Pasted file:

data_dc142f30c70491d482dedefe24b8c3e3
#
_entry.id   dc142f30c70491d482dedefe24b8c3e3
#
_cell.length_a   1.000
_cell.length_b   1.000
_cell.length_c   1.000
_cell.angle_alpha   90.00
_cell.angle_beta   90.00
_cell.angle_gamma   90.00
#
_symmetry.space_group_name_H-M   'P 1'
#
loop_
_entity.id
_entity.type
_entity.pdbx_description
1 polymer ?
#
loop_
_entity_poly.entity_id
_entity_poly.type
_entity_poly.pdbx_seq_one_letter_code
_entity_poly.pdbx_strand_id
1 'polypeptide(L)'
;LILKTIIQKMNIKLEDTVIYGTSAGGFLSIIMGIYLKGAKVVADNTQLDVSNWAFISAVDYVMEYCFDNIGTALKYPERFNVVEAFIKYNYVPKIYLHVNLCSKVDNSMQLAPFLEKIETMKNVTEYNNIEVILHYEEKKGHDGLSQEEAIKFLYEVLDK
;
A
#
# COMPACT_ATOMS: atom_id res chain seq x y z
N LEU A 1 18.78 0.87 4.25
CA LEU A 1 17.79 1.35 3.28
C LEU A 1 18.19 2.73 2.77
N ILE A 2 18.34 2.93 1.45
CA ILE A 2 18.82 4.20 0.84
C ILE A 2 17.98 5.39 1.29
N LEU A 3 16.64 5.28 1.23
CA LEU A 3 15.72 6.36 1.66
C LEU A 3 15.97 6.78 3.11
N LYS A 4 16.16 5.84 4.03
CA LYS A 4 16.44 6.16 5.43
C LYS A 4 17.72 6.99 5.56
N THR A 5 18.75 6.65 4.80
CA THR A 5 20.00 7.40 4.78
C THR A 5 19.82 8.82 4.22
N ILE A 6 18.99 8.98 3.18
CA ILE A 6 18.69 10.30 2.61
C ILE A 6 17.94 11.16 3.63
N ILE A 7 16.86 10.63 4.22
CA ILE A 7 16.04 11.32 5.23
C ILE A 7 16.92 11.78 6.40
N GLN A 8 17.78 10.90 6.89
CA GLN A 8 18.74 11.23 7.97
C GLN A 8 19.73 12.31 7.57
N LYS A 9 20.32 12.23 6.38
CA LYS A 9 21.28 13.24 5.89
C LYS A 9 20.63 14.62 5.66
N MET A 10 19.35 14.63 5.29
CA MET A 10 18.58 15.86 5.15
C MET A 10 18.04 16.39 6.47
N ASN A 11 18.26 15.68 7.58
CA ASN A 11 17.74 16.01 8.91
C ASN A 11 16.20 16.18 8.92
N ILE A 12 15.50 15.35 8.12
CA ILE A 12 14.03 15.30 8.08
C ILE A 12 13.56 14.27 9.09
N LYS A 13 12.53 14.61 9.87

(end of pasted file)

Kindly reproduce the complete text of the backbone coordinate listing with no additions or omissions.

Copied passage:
data_dc142f30c70491d482dedefe24b8c3e3
#
_entry.id   dc142f30c70491d482dedefe24b8c3e3
#
_cell.length_a   1.000
_cell.length_b   1.000
_cell.length_c   1.000
_cell.angle_alpha   90.00
_cell.angle_beta   90.00
_cell.angle_gamma   90.00
#
_symmetry.space_group_name_H-M   'P 1'
#
loop_
_entity.id
_entity.type
_entity.pdbx_description
1 polymer ?
#
loop_
_entity_poly.entity_id
_entity_poly.type
_entity_poly.pdbx_seq_one_letter_code
_entity_poly.pdbx_strand_id
1 'polypeptide(L)'
;LILKTIIQKMNIKLEDTVIYGTSAGGFLSIIMGIYLKGAKVVADNTQLDVSNWAFISAVDYVMEYCFDNIGTALKYPERFNVVEAFIKYNYVPKIYLHVNLCSKVDNSMQLAPFLEKIETMKNVTEYNNIEVILHYEEKKGHDGLSQEEAIKFLYEVLDK
;
A
#
# COMPACT_ATOMS: atom_id res chain seq x y z
N LEU A 1 18.78 0.87 4.25
CA LEU A 1 17.79 1.35 3.28
C LEU A 1 18.19 2.73 2.77
N ILE A 2 18.34 2.93 1.45
CA ILE A 2 18.82 4.20 0.84
C ILE A 2 17.98 5.39 1.29
N LEU A 3 16.64 5.28 1.23
CA LEU A 3 15.72 6.36 1.66
C LEU A 3 15.97 6.78 3.11
N LYS A 4 16.16 5.84 4.03
CA LYS A 4 16.44 6.16 5.43
C LYS A 4 17.72 6.99 5.56
N THR A 5 18.75 6.65 4.80
CA THR A 5 20.00 7.40 4.78
C THR A 5 19.82 8.82 4.22
N ILE A 6 18.99 8.98 3.18
CA ILE A 6 18.69 10.30 2.61
C ILE A 6 17.94 11.16 3.63
N ILE A 7 16.86 10.63 4.22
CA ILE A 7 16.04 11.32 5.23
C ILE A 7 16.92 11.78 6.40
N GLN A 8 17.78 10.90 6.89
CA GLN A 8 18.74 11.23 7.97
C GLN A 8 19.73 12.31 7.57
N LYS A 9 20.32 12.23 6.38
CA LYS A 9 21.28 13.24 5.89
C LYS A 9 20.63 14.62 5.66
N MET A 10 19.35 14.63 5.29
CA MET A 10 18.58 15.86 5.15
C MET A 10 18.04 16.39 6.47
N ASN A 11 18.26 15.68 7.58
CA ASN A 11 17.74 16.01 8.91
C ASN A 11 16.20 16.18 8.92
N ILE A 12 15.50 15.35 8.12
CA ILE A 12 14.03 15.30 8.08
C ILE A 12 13.56 14.27 9.09
N LYS A 13 12.53 14.61 9.87